Private Database Cloud – The Next Big Storm?
Everyone knows IaaS, SaaS, PaaS - but is DBaaS the next big storm? Who’s it for, and why would anyone bother?
When you cut the hype out of Cloud, and want to know the difference between a Private (internal) Cloud and Virtualisation, the core difference is the Chargeback mechanism. The ability to spin up resources and resell it back to your IT end users
DBaaS is a paradigm where end users (e.g. DBA’s, Developers, Project Leads, Engineers) can request database services, consume it for the lifetime of the project, then automatically return the de-provisioned environment back to the resource pool.
So why bother? The key reasons are cost savings and agility.
Take a large Telco or Energy firm. Typically 200 to 2000 odd databases floating around, in the datacentre, this could amount to dozens of racks and up to £50m investment in software licensing, hardware and datacentre space.
This is significant cost worthy of lengthy boardroom discussions.
DBaaS in this scenario would mean consolidating all these instances and re-utilising existing licenses multiple times.
Can it be done? Yes.
A major project for us was to consolidate 211 physical servers and 532 Oracle database instances into 52 blades and 6 racks. 75% reduction in footprint meant halving their Oracle Licensing costs and increased database provisioning time from 8 days to under 10 hours. ROI less than 13 months.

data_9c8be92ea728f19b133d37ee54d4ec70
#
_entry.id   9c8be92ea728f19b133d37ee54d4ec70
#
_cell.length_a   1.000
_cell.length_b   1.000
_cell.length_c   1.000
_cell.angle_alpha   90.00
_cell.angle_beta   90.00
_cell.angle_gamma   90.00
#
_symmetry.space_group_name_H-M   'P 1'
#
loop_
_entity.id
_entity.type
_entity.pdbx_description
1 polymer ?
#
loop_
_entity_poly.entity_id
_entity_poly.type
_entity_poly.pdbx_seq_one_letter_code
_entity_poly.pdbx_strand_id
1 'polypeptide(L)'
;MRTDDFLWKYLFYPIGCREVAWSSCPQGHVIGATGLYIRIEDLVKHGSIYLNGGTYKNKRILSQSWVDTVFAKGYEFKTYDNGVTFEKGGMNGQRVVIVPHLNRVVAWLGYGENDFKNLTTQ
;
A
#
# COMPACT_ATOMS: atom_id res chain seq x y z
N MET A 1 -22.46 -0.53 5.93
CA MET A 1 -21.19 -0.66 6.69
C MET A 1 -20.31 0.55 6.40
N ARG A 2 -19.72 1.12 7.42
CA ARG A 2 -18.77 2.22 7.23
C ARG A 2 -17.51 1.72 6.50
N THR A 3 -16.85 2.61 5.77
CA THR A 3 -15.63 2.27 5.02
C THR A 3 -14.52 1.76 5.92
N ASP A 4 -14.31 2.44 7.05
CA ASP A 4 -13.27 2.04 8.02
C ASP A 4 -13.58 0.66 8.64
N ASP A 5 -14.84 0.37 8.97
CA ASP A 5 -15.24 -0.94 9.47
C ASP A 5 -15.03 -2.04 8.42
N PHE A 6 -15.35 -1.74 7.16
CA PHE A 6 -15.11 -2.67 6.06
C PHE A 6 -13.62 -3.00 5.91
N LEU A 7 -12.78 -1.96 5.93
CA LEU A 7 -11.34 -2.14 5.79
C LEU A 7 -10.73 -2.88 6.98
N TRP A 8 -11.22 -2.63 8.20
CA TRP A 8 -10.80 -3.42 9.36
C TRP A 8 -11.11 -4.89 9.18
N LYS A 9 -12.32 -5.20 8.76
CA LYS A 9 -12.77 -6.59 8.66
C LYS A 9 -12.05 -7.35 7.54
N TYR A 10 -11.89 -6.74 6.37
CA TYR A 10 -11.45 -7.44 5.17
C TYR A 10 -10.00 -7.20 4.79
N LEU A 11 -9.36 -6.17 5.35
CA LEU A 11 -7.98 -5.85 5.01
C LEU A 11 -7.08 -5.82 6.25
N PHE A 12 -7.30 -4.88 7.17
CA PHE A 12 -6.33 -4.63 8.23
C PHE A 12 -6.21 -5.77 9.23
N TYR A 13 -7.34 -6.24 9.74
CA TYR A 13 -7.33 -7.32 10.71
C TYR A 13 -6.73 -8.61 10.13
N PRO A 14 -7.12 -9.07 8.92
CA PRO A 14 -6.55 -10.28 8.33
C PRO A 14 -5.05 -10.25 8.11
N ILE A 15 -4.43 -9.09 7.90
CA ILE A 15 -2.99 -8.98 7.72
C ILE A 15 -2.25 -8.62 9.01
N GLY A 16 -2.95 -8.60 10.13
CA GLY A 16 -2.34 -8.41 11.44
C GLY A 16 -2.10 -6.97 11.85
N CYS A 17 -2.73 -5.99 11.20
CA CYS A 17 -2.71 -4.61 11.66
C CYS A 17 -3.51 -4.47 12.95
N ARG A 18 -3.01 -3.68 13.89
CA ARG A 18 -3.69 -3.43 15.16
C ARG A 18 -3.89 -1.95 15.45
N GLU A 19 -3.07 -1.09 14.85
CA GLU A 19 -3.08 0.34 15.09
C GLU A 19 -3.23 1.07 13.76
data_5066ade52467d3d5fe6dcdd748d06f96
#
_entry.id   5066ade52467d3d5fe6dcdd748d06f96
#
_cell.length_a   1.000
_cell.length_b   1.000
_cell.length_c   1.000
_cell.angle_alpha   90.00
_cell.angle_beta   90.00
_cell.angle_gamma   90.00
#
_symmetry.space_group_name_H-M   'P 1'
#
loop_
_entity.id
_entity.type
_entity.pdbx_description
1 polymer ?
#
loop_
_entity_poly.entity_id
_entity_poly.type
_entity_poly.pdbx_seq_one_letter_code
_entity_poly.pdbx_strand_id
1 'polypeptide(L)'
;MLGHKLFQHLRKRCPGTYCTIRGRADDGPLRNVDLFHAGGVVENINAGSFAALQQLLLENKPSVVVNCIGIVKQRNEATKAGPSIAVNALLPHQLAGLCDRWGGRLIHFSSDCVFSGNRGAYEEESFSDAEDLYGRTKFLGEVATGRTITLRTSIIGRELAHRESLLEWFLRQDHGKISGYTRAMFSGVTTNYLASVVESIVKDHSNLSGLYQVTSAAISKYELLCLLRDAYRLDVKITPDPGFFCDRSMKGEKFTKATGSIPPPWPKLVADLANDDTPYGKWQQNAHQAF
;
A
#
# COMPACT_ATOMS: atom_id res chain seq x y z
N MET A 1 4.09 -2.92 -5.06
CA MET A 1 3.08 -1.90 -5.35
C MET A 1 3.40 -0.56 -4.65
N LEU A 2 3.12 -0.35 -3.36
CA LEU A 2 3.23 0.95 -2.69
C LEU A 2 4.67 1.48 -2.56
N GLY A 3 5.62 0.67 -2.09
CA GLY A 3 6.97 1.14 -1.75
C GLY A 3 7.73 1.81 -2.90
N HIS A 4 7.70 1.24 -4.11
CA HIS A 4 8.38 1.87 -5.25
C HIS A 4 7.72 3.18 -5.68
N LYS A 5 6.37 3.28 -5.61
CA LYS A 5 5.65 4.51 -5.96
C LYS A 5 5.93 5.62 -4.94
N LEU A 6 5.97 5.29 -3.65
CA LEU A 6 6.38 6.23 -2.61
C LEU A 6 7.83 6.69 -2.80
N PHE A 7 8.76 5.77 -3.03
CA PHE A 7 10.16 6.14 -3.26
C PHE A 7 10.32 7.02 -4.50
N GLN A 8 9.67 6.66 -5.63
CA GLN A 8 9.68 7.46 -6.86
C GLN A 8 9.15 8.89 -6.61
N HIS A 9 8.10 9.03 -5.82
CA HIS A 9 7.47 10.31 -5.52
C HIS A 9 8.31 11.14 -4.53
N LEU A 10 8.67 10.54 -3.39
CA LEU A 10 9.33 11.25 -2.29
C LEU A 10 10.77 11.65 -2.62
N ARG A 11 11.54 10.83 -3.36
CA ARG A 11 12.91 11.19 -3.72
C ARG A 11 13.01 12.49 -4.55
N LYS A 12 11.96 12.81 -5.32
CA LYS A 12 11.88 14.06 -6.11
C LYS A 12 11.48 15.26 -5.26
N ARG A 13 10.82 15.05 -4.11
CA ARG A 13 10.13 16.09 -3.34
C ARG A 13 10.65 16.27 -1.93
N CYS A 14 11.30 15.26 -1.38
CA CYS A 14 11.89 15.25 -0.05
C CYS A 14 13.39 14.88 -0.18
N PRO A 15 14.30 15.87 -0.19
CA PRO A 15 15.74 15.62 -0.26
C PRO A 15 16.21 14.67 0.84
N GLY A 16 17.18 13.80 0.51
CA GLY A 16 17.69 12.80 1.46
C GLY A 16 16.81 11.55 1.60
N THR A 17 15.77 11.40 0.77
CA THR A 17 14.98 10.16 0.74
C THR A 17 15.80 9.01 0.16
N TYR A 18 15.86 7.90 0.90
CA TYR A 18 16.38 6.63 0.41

No longer were Oracle Enterprise licenses floating about unused, 2 rows of datacentre space was freed up and no longer was the database platform a blocker to new projects for end users.
Private Database Cloud is a reality and has value in the market place. In a recent Linked In survey DSP conducted, Database in the Cloud was seen as having the greatest impact to the database community by a large margin.
DBaaS is not just for the global enterprises. Mid-sized firms can see relevant returns. We have seen NGO’s, Transport firms and egaming sectors deploying DBaaS. If a mid-sized company is reliant on database technology, has delays in their non-prod environments due to provisioning then a private database cloud environment could be an answer.